Crim. No. 23884.
June 4, 1962.
Merle M. McCurdy, U.S. Atty., N.D. Ohio, Gerald J. Celebrezze, Asst. U.S. Atty., N.D. Ohio, for plaintiff.
Hayden Covington, Brooklyn, N.Y., for defendant.
The defendant was indicted on November 9, 1961, for failure to obey an order of Local Board 79, Youngstown, Ohio, directing him to report to the Board for instructions to proceed to a place of employment to perform civilian work contributing to the maintenance of the national health, safety or interest, in violation of 50 U.S.C.A.Appendix, §§ 456 and 462.
A trial by jury was waived and, after opening statements, the Government introduced two exhibits, the Selective Service System's file pertaining to the defendant and a certified copy of a "Memorandum to National Selective Service Appeal Board Answering Questions Re Jehovah's Witnesses," dated June 25, 1958. The Government rested and defendant moved for a judgment of acquittal. The Court took the motion under advisement and the defendant rested without introducing any evidence. The parties were given time within which to file briefs and defendant has continued to be free on bond.
The Record (R.) in this memorandum refers to defendant's Local Board 79 file, Government's Exhibit No. 1.
The defendant, Truman E. Willard, a resident of Youngstown, Ohio, was born on July 7, 1937, and registered with Local Board 79 on July 11, 1955. Willard's Classification Questionnaire, filed August 22, 1955, stated that he regularly served as a formally ordained minister of religion of the Watchtower Bible Tract Society, Inc. Willard, a high school graduate, was unemployed at the time of registration but has worked at various jobs since that time. He was married in 1956 and has no children.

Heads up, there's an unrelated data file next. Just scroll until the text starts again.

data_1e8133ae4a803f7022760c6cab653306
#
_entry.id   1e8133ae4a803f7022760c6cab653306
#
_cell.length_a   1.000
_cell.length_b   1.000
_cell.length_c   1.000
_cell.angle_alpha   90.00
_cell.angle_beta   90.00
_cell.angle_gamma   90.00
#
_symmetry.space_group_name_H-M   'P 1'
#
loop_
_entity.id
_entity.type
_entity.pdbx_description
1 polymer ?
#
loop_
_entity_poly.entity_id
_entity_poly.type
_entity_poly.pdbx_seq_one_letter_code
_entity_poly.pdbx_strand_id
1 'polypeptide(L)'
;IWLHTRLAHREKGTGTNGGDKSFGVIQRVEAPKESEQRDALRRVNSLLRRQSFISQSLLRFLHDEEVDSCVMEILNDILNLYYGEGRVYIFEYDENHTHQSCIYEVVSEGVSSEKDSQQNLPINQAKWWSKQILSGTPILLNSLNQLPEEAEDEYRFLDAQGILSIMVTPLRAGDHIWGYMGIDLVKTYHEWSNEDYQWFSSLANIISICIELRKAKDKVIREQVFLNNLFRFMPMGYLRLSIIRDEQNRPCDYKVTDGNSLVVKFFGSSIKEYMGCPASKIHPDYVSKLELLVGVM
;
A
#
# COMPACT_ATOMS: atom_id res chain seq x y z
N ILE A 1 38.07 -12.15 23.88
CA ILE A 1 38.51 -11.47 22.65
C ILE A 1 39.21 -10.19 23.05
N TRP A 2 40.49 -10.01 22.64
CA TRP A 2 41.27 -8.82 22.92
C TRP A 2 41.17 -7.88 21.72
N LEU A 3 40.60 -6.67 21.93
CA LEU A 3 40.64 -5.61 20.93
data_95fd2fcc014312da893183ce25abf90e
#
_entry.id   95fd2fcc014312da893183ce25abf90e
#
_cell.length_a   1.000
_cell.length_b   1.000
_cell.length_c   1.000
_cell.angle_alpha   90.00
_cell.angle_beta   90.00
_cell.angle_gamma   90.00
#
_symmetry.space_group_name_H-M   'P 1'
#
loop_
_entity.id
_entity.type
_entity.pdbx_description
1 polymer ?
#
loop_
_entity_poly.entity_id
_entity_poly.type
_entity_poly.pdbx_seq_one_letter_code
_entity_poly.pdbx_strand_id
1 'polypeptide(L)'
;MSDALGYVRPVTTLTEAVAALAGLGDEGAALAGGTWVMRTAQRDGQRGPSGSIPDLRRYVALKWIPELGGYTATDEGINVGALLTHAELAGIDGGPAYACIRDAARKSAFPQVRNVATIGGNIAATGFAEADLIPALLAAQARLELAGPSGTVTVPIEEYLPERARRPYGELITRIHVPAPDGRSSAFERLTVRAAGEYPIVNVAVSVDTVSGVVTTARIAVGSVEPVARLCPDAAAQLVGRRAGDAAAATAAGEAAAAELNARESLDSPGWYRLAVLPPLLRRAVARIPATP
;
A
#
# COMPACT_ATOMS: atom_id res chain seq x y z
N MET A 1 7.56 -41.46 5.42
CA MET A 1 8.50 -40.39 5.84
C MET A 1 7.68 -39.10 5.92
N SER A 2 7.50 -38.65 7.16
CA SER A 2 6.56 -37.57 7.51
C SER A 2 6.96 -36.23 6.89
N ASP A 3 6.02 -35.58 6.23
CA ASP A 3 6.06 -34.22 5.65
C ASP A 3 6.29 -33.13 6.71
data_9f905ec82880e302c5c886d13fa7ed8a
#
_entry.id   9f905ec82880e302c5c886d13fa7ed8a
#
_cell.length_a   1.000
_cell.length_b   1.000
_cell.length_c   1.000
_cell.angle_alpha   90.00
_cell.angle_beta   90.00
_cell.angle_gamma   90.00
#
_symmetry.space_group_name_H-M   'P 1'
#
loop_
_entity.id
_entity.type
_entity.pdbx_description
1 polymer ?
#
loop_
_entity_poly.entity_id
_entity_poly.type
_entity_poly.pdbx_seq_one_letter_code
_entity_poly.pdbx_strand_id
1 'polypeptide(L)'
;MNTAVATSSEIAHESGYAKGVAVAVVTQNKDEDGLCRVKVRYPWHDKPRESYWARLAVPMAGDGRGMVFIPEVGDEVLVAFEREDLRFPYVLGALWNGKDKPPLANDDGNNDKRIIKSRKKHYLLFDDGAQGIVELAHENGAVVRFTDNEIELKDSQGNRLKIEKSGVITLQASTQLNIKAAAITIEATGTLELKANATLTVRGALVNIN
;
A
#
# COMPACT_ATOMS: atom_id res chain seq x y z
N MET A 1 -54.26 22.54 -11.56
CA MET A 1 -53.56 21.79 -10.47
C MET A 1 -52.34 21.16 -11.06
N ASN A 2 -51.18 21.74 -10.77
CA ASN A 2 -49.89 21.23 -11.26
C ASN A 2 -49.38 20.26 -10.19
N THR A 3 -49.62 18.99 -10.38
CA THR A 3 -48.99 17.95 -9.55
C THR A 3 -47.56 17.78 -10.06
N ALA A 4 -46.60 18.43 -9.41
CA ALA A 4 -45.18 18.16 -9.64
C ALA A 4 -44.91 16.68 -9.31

On August 29, 1955, the defendant filed a "Special Form for Conscientious Objector" (R. 31-34) claiming exemption from combatant and noncombatant training and service in the Armed Forces. On January 16, 1959, the defendant received a 1-A classification, whereupon he requested, and was granted, permission to appear personally before the Local Board. Willard appeared on March 20, 1959 before the three members of the Board and its secretary. (The hearing was reported and occupies fifty pages of transcript. R. 50-109.) The Board made detailed inquiry as to the basis of defendant's contention that he was not properly classified and the defendant freely stated his beliefs and arguments and introduced letters, affidavits and other exhibits. Willard said that his claim for exemption from both combatant and noncombatant training and service was based upon what he had been taught concerning the Bible and upon his own study thereof. (R. 52.)
Willard's letter requesting an oral hearing (R. 45) indicates that he was not interested in receiving a classification as a conscientious objector but that he sought total exemption as an ordained minister.
When he appeared before the Board, Willard was asked to state his "exact position" in his church. (R. 53.) Willard answered, "I might say I am an assistant to the presiding minister in Hubbard, Ohio — no, — I am his assistant in the capacity of training the congregation for ministerial activity, and house to house activity, or presentation at people's doors and am also responsible for the training of these members that are enrolled in this class — the proper presentation and delivery of material." (R. 53.)
Willard stated that he had been teaching Bible study groups since 1954 "and supervising ministerial activity from these groups." (R. 74.) In 1956 Willard "received an assignment" from the Watchtower Society's headquarters in Brooklyn, N.Y., to go to Sault Ste. Marie, Michigan, to teach a congregation of thirty-five persons. (R. 74.) He remained in Sault Ste. Marie for about a year before returning to Hubbard, Ohio, a suburb of Youngstown, "for a new assignment." (R. 75.) At the time of the hearing he was still assigned to Hubbard and was "responsible first for all Bible literature and Bible information that was to be presented to people's homes. * * * I was in charge of seeing all of this material was neat and orderly and well-kept, and I was responsible for giving it to the other ministers in the congregation for them to disperse. I was paid the money for the volumes and I turned it over in turn to the person who was responsible for the congregation. * * * [A] short time later I was assigned to give congregation instructions to the sixty-five people associated with us to help them to perform their worship in the right way. At this time I became what is known as Theocratic Ministerial Servant." (R. 75-76.)